For everywhere we look, there is work to be done. The state of the economy calls for action, bold and swift, and we will act – not only to create new jobs, but to lay a new foundation for growth. We will build the roads and bridges, the electric grids and digital lines that feed our commerce and bind us together. We will restore science to its rightful place, and wield technology’s wonders to raise health care’s quality and lower its cost. We will harness the sun and the winds and the soil to fuel our cars and run our factories. And we will transform our schools and colleges and universities to meet the demands of a new age. All this we can do. And all this we will do.

Now, there are some who question the scale of our ambitions – who suggest that our system cannot tolerate too many big plans. Their memories are short. For they have forgotten what this country has already done; what free men and women can achieve when imagination is joined to common purpose, and necessity to courage.

What the cynics fail to understand is that the ground has shifted beneath them – that the stale political arguments that have consumed us for so long no longer apply. The question we ask today is not whether our government is too big or too small, but whether it works – whether it helps families find jobs at a decent wage, care they can afford, a retirement that is dignified. Where the answer is yes, we intend to move forward. Where the answer is no, programs will end. And those of us who manage the public’s dollars will be held to account – to spend wisely, reform bad habits, and do our business in the light of day – because only then can we restore the vital trust between a people and their government.

Nor is the question before us whether the market is a force for good or ill. Its power to generate wealth and expand freedom is unmatched, but this crisis has reminded us that without a watchful eye, the market can spin out of control – and that a nation cannot prosper long when it favors only the prosperous. The success of our economy has always depended not just on the size of our Gross Domestic Product, but on the reach of our prosperity; on our ability to extend opportunity to every willing heart – not out of charity, but because it is the surest route to our common good.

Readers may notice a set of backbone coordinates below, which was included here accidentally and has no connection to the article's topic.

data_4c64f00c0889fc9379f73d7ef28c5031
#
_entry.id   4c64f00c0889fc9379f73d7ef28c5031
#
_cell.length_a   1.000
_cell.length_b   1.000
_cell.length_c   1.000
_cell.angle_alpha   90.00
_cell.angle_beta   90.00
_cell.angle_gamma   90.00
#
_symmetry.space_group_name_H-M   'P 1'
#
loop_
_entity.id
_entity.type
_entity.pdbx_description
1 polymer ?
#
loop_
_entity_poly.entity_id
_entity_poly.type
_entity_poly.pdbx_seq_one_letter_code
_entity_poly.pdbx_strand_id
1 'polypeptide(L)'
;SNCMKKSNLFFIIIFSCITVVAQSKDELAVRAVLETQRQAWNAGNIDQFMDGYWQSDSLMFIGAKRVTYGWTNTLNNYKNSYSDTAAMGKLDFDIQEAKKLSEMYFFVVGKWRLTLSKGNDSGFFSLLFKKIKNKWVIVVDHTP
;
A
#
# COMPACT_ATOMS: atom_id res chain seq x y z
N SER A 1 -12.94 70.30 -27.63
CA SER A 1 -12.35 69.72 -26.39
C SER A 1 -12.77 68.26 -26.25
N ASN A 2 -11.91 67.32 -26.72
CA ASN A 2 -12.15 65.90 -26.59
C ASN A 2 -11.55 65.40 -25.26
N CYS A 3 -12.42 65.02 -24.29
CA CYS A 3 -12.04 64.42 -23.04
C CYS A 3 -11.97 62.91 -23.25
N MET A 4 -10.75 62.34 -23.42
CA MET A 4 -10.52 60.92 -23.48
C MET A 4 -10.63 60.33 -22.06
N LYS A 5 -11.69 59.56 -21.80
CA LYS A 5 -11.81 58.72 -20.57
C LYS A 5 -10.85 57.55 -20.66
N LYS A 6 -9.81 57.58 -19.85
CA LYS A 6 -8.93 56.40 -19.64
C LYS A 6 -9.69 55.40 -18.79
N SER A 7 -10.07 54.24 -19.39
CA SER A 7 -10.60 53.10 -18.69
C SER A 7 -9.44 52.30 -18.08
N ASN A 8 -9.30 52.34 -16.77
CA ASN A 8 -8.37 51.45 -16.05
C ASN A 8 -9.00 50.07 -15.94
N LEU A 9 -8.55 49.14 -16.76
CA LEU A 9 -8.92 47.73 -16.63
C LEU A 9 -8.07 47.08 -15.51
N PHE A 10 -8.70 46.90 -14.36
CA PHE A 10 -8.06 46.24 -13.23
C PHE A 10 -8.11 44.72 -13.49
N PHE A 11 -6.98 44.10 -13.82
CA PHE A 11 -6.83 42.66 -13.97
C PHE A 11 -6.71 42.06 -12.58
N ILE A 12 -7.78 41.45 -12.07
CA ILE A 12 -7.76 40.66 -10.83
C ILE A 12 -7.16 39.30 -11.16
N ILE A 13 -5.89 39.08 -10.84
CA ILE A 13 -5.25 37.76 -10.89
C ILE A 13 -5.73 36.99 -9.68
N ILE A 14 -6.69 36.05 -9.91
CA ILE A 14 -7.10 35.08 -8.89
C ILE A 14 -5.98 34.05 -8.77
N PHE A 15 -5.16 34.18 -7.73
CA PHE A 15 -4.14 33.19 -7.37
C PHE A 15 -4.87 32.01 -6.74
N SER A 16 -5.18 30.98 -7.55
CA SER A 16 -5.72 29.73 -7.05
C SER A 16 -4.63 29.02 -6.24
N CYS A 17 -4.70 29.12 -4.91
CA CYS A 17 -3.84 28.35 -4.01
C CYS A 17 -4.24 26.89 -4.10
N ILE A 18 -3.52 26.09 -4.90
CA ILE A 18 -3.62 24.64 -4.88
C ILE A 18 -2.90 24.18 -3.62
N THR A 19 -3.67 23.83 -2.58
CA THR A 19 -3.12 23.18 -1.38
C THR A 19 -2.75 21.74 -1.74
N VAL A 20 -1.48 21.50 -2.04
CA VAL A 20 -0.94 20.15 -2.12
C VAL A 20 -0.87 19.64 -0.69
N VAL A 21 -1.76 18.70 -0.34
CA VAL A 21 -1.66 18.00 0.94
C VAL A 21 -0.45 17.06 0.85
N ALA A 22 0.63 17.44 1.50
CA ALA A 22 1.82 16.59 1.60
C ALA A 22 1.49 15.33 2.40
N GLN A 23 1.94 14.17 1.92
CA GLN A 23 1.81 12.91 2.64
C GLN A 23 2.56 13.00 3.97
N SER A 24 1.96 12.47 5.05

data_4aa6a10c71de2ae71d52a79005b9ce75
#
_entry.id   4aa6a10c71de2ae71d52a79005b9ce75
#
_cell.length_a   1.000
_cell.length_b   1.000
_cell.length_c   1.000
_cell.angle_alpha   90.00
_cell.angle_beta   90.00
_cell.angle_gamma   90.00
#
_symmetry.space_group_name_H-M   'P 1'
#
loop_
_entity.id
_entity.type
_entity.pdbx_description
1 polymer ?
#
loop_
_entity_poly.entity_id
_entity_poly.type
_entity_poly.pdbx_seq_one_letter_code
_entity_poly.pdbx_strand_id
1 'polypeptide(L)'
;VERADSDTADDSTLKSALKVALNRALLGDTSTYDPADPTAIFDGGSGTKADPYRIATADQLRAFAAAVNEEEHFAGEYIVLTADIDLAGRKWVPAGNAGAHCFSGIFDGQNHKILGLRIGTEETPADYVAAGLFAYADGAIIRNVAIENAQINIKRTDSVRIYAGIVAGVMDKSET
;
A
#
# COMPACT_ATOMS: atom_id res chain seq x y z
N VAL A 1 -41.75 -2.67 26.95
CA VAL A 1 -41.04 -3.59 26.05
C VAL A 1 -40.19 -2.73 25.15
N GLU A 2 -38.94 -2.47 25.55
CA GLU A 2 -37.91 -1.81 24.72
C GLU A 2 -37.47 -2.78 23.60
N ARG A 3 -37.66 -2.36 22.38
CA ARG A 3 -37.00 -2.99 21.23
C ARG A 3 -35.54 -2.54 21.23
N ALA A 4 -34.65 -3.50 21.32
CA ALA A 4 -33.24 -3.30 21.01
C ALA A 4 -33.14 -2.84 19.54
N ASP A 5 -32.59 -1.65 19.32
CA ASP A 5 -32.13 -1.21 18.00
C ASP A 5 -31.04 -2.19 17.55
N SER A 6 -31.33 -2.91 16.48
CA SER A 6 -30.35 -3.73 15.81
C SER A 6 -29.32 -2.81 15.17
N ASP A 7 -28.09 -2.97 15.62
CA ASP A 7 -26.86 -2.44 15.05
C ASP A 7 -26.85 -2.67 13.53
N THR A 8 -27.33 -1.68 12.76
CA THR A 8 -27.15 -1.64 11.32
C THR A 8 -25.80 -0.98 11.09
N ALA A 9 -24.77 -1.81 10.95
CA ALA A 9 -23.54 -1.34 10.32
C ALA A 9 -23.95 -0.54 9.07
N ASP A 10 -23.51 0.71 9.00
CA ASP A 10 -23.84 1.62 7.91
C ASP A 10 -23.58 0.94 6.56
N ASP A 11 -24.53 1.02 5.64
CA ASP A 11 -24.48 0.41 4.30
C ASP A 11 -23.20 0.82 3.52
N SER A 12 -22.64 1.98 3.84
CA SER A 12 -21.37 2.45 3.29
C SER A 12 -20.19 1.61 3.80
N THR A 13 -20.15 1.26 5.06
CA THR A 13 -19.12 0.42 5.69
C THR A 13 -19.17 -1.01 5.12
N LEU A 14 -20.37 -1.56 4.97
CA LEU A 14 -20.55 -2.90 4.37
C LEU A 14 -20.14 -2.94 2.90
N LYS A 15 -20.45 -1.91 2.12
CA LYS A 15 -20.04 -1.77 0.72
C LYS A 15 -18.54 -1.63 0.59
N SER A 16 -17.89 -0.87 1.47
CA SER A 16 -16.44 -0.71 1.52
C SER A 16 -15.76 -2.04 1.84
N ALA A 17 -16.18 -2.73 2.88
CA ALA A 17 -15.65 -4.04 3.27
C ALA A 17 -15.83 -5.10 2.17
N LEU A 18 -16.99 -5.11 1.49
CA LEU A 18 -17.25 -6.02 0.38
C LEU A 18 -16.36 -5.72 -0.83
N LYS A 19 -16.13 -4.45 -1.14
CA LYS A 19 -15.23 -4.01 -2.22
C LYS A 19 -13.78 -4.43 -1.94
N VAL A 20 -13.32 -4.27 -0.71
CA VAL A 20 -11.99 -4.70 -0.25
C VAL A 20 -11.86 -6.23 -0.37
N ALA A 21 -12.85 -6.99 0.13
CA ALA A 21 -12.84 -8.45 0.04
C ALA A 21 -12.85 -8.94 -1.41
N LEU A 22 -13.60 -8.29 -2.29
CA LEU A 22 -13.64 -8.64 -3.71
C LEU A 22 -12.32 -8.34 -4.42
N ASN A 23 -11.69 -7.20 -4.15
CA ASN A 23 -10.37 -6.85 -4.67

As for our common defense, we reject as false the choice between our safety and our ideals. Our Founding Fathers, faced with perils we can scarcely imagine, drafted a charter to assure the rule of law and the rights of man, a charter expanded by the blood of generations. Those ideals still light the world, and we will not give them up for expedience’s sake. And so to all other peoples and governments who are watching today, from the grandest capitals to the small village where my father was born: know that America is a friend of each nation and every man, woman, and child who seeks a future of peace and dignity, and that we are ready to lead once more.

Recall that earlier generations faced down fascism and communism not just with missiles and tanks, but with sturdy alliances and enduring convictions. They understood that our power alone cannot protect us, nor does it entitle us to do as we please. Instead, they knew that our power grows through its prudent use; our security emanates from the justness of our cause, the force of our example, the tempering qualities of humility and restraint.

We are the keepers of this legacy. Guided by these principles once more, we can meet those new threats that demand even greater effort – even greater cooperation and understanding between nations. We will begin to responsibly leave Iraq to its people, and forge a hard-earned peace in Afghanistan. With old friends and former foes, we will work tirelessly to lessen the nuclear threat, and roll back the specter of a warming planet. We will not apologize for our way of life, nor will we waver in its defense, and for those who seek to advance their aims by inducing terror and slaughtering innocents, we say to you now that our spirit is stronger and cannot be broken; you cannot outlast us, and we will defeat you.

For we know that our patchwork heritage is a strength, not a weakness. We are a nation of Christians and Muslims, Jews and Hindus – and non-believers. We are shaped by every language and culture, drawn from every end of this Earth; and because we have tasted the bitter swill of civil war and segregation, and emerged from that dark chapter stronger and more united, we cannot help but believe that the old hatreds shall someday pass; that the lines of tribe shall soon dissolve; that as the world grows smaller, our common humanity shall reveal itself; and that America must play its role in ushering in a new era of peace.

To the Muslim world, we seek a new way forward, based on mutual interest and mutual respect. To those leaders around the globe who seek to sow conflict, or blame their society’s ills on the West – know that your people will judge you on what you can build, not what you destroy. To those who cling to power through corruption and deceit and the silencing of dissent, know that you are on the wrong side of history; but that we will extend a hand if you are willing to unclench your fist.